Glasses lenses and coatings
Please note: the videos below should be viewed in conjunction with the text beneath them and preferably watched while your optometrist discusses them with you.
The simplest form of glasses or contact lens is the single-vision lens, made to a single prescription to correct a particular eyesight problem. Concave lenses are used to correct short sight and convex lenses to correct long sight. Concave lenses are generally thinner in the centre than they are at the edge and convex lenses are usually thinner at the edge than at the centre.
The curvature of the lens, its thickness and weight will depend on the amount of long or short sight it is designed to correct. The lens material will also influence the thickness and weight of your lenses, as will the size and shape of the glasses frame you choose. Most lenses are made of lightweight plastic and there is a wide range of materials available to suit your prescription and lifestyle.
Bifocals and trifocals
Bifocal lenses contain two optical corrections with a distinct dividing line between the two parts. Most bifocals are for people who have become presbyopic (inability to focus on nearby objects) and need a different prescription for close work. The upper part of the lens corrects distance vision and the lower half is for near vision.
You can also get trifocals that have three sections and incorporate a correction for intermediate vision. Bifocals and trifocals come in a range of designs. Increasingly, however, varifocal lenses are much more likely to be prescribed.
- Most people over the age of about 45 who wear glasses for distance …
- … gradually find it more difficult to focus on near objects.
- Reading becomes more difficult and they also require reading glasses.
- These are great for reading, but make everything in the distance blurred.
- One solution is to wear bifocal lenses.
- The top of the lens allows you to see in the distance …
- … while the bottom of the lens gives you clear near vision.
- This gives you clear distance and near vision in one pair of glasses.
Varifocal or progressive lenses
Varifocal lenses, also known as progressive lenses, are used for correcting presbyopia but unlike bifocal lenses have no visible dividing lines between the different corrections. Instead, they have a graduated section in which the power of the lens progresses smoothly from one prescription to the other, allowing the wearer to see clearly at all distances.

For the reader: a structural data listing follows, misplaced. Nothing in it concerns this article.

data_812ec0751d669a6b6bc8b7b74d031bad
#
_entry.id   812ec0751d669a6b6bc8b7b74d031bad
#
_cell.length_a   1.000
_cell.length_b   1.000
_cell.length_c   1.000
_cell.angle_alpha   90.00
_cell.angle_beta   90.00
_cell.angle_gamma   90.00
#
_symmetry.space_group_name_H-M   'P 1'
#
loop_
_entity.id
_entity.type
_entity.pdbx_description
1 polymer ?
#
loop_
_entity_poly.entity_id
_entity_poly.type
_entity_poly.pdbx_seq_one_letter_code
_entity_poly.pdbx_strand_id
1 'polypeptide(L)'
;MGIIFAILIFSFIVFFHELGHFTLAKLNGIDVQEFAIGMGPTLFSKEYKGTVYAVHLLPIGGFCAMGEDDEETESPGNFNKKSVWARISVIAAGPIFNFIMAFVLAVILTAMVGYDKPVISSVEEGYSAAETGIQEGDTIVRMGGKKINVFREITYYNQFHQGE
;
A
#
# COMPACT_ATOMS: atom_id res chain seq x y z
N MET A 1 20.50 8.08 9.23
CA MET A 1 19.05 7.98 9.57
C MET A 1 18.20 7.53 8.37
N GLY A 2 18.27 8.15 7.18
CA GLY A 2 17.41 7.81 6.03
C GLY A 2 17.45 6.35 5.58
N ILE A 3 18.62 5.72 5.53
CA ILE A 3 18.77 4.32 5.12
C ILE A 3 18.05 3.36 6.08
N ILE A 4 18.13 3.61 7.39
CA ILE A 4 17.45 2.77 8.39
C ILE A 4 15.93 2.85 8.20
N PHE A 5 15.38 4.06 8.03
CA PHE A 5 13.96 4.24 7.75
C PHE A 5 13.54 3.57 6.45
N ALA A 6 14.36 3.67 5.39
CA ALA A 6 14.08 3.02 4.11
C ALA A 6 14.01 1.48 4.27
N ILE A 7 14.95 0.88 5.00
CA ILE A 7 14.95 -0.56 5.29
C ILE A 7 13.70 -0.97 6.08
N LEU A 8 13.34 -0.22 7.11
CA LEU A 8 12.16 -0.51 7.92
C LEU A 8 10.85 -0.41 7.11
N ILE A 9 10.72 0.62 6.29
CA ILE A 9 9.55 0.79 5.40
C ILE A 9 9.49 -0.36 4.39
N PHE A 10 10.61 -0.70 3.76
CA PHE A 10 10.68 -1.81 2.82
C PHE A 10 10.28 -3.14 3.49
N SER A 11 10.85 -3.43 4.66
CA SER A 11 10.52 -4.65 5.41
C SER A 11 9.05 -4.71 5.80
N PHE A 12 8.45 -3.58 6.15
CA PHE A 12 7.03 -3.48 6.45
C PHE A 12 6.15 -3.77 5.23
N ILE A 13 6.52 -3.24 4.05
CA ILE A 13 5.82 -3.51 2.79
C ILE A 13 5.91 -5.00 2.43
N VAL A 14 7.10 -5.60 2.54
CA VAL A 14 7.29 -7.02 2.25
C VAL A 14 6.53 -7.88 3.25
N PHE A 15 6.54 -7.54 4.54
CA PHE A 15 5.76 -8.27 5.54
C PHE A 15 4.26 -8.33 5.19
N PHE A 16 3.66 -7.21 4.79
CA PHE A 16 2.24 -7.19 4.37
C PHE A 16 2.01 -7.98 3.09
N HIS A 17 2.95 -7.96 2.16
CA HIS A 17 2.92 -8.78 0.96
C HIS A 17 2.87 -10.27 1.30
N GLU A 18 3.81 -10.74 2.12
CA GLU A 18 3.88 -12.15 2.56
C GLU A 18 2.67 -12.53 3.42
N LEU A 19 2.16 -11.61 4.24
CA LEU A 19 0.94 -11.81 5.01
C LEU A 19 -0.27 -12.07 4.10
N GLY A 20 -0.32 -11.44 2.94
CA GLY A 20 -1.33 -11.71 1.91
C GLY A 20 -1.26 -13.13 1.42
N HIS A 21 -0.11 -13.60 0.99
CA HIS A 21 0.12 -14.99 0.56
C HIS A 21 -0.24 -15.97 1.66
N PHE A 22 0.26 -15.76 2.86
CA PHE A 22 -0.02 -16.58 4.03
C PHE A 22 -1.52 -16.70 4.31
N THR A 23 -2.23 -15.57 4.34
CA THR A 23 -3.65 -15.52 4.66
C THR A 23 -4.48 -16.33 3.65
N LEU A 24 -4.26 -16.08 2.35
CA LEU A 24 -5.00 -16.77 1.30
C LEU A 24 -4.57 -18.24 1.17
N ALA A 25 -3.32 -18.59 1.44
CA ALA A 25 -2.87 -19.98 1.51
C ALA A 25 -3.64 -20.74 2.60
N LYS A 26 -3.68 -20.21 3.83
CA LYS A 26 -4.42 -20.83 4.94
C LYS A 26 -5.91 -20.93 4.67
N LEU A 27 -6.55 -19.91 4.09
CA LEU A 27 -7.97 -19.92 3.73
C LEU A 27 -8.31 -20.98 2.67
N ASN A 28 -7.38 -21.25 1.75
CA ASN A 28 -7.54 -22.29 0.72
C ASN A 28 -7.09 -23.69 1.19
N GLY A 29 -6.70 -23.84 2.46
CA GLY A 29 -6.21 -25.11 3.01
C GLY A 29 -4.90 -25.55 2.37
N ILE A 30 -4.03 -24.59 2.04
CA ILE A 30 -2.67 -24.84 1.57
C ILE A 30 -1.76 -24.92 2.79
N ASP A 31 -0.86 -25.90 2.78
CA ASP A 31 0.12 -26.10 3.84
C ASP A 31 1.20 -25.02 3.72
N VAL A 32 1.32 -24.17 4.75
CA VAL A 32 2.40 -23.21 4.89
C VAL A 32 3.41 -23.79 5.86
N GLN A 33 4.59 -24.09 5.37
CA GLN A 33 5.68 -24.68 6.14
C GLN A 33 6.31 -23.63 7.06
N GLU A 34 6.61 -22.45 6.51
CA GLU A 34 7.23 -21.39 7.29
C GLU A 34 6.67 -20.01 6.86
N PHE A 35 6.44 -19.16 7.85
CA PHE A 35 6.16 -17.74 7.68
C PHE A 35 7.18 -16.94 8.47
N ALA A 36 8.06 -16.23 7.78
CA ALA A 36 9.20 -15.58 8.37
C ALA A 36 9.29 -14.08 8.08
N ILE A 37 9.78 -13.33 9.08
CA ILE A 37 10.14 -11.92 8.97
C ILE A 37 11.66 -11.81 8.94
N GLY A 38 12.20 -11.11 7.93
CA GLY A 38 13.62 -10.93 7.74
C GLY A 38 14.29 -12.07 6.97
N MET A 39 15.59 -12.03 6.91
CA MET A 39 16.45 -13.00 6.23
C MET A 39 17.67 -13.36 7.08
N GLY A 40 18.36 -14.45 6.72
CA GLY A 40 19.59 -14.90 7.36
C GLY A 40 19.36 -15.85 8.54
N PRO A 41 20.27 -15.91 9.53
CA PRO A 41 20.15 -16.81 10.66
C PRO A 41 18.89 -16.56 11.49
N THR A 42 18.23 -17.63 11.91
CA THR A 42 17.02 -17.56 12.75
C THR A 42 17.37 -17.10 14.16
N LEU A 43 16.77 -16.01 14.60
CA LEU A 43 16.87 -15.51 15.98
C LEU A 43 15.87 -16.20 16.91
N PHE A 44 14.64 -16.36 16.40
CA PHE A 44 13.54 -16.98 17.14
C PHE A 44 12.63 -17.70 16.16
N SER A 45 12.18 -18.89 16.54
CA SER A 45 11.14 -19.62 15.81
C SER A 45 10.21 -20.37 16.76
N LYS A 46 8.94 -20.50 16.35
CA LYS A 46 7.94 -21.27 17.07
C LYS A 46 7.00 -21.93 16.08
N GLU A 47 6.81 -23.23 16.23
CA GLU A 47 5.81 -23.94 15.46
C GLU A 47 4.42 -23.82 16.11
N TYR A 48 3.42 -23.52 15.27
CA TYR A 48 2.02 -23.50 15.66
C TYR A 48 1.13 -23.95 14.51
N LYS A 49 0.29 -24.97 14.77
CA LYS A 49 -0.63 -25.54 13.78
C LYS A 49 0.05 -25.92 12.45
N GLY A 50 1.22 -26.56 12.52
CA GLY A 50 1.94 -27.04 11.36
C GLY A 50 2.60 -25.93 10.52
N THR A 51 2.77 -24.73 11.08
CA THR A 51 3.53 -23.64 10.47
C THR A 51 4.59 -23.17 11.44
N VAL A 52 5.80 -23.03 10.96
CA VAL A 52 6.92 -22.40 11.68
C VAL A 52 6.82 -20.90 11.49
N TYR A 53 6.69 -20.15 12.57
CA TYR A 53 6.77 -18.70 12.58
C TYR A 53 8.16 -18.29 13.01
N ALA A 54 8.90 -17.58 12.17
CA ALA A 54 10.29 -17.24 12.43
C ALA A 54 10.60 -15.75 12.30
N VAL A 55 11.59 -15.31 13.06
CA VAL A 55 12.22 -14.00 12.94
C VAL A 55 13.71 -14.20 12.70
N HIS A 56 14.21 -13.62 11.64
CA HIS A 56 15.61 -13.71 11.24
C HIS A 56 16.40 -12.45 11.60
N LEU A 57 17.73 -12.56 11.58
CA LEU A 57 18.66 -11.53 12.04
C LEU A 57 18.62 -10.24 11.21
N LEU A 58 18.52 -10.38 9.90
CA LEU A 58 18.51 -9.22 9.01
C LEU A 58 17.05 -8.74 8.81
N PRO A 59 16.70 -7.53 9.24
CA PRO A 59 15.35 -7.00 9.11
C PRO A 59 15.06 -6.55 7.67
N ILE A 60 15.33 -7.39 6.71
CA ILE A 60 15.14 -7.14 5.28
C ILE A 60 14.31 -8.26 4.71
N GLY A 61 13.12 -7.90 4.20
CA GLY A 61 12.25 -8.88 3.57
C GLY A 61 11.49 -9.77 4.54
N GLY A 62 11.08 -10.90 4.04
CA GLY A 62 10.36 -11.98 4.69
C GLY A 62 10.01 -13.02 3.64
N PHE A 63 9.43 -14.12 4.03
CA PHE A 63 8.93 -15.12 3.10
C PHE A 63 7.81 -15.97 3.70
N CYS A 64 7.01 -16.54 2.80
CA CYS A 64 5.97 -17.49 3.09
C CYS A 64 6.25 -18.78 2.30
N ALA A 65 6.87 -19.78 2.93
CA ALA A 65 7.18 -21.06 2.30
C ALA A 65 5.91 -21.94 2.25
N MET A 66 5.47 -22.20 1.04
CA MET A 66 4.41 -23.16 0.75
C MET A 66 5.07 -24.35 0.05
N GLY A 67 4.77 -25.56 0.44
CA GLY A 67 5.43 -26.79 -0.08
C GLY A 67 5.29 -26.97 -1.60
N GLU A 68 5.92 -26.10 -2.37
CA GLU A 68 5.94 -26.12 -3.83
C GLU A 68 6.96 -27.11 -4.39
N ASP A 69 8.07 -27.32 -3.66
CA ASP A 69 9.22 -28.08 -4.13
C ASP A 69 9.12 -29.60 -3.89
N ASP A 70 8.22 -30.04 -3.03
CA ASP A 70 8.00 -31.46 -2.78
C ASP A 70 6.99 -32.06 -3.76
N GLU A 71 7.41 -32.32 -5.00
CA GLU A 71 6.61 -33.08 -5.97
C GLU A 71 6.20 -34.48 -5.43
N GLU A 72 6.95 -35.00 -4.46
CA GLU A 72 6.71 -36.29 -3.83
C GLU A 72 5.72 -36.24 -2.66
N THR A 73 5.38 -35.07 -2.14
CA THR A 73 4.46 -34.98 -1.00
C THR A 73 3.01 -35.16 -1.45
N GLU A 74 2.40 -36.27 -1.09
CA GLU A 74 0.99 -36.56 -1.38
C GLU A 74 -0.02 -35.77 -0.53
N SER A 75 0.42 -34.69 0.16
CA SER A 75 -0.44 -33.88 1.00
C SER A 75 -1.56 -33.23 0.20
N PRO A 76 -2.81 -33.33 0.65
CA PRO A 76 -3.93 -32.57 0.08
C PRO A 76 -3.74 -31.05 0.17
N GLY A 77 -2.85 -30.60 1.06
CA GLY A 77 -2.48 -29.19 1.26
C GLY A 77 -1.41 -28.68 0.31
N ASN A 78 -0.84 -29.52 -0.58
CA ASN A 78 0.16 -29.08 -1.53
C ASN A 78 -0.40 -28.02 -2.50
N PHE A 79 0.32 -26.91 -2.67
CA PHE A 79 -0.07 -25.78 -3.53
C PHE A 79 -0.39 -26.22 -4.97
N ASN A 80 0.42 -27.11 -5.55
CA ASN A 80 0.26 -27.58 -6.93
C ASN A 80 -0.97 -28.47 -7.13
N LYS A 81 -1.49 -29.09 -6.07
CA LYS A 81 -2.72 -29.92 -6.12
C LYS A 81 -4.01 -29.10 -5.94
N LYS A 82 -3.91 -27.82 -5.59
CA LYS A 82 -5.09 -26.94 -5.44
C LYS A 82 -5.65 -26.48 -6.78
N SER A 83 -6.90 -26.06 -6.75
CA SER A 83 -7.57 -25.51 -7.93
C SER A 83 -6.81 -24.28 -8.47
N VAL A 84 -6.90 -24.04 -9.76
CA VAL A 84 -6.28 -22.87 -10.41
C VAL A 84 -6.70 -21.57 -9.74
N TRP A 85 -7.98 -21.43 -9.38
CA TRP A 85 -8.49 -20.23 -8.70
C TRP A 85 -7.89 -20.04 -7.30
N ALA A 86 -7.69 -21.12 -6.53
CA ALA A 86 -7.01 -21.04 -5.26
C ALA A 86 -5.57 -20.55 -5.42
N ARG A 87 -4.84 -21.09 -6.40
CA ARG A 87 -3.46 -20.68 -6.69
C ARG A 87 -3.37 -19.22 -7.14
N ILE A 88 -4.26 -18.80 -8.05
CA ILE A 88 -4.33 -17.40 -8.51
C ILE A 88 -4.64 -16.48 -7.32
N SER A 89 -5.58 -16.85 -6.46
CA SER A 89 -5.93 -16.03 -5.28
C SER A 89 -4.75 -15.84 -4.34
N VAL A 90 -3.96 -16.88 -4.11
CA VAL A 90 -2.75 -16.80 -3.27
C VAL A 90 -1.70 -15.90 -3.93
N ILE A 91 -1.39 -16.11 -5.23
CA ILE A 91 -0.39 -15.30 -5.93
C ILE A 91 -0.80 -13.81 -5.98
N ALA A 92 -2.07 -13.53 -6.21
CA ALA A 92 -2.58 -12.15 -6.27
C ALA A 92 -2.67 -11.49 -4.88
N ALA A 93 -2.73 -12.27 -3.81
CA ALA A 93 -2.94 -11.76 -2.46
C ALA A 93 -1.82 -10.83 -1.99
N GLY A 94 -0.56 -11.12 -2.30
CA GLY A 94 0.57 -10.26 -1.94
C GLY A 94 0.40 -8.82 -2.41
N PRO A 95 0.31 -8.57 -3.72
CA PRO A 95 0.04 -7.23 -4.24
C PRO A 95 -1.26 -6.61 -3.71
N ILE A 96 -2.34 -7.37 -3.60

A range of varifocal designs is available depending on your lifestyle and occupation. Lens technology means that there are many different designs and materials to choose from. Your optometrist or dispensing optician will be able to advise you on the best lenses to suit your individual requirements.
- Most people over the age of 45 who wear glasses for distance …
- … have increasing difficulty focussing on near objects.
- You need longer arms!
- One solution is to wear plain reading glasses.
- These are great for reading, but when you look up, everything in the distance is blurred.
- Bifocal lenses partly solve this by having a distance and a reading portion in one lens.
- However, some people do not like the visible appearance of the two lenses …
- … and objects at mid distances may still be blurred.
- Progressive lenses are much more attractive to look at …
- … and give clear vision over a range from distance to close up.
High-index and aspheric lenses
If you need high-powered lenses you can improve the weight or appearance of your glasses with special lens materials and designs. High-index materials and aspheric designs mean that lenses can now be made thinner, lighter and better looking than traditional lens types.
High-index materials make lenses for short sight thinner, while aspheric designs that minimise the amount of material make lenses for long sight both thinner and lighter.
Glasses lenses can be provided with anti-reflection coatings which virtually eliminate distracting reflections off the lens surfaces. Reducing reflected light is particularly helpful for computer users and for night driving. Anti-reflection coatings also improve the cosmetic appearance of your glasses and can make thick lenses look thinner.
- Reflections from lenses make them more noticeable.
- Internal refractions within the lens …
- … can result in distracting reflections and “ghosting”.
- These are particularly noticeable in bright sunshine or driving at night.
- Also, bright objects behind you can be reflected back into your eye …
- … creating a distracting double image.
- These reflections can be reduced by applying a special anti-reflection coating to the lens.
- This not only makes the lenses look more transparent …
- … but also helps to get rid of distracting reflections.
- It can also be beneficial when driving, particularly at night.
Plastic lenses are lighter than traditional glass lenses but they scratch more easily. Scratch-resistant coatings are available to protect against damage and prolong lens life.
- Plastic lenses are nice and light but do tend to scratch quite easily.
- These scratches will reduce the quality of your vision through the lenses…
- particularly under some conditions – like driving at night.
- To help protect your lenses, a thin coating can be applied to the lenses.
- This will help to keep your lenses in tip-top condition for much longer.
Multi-coated lenses incorporate a combination of coatings – anti-reflection, scratch-resistant, water repellent and ultraviolet protected – to combine to improve the properties of your glasses.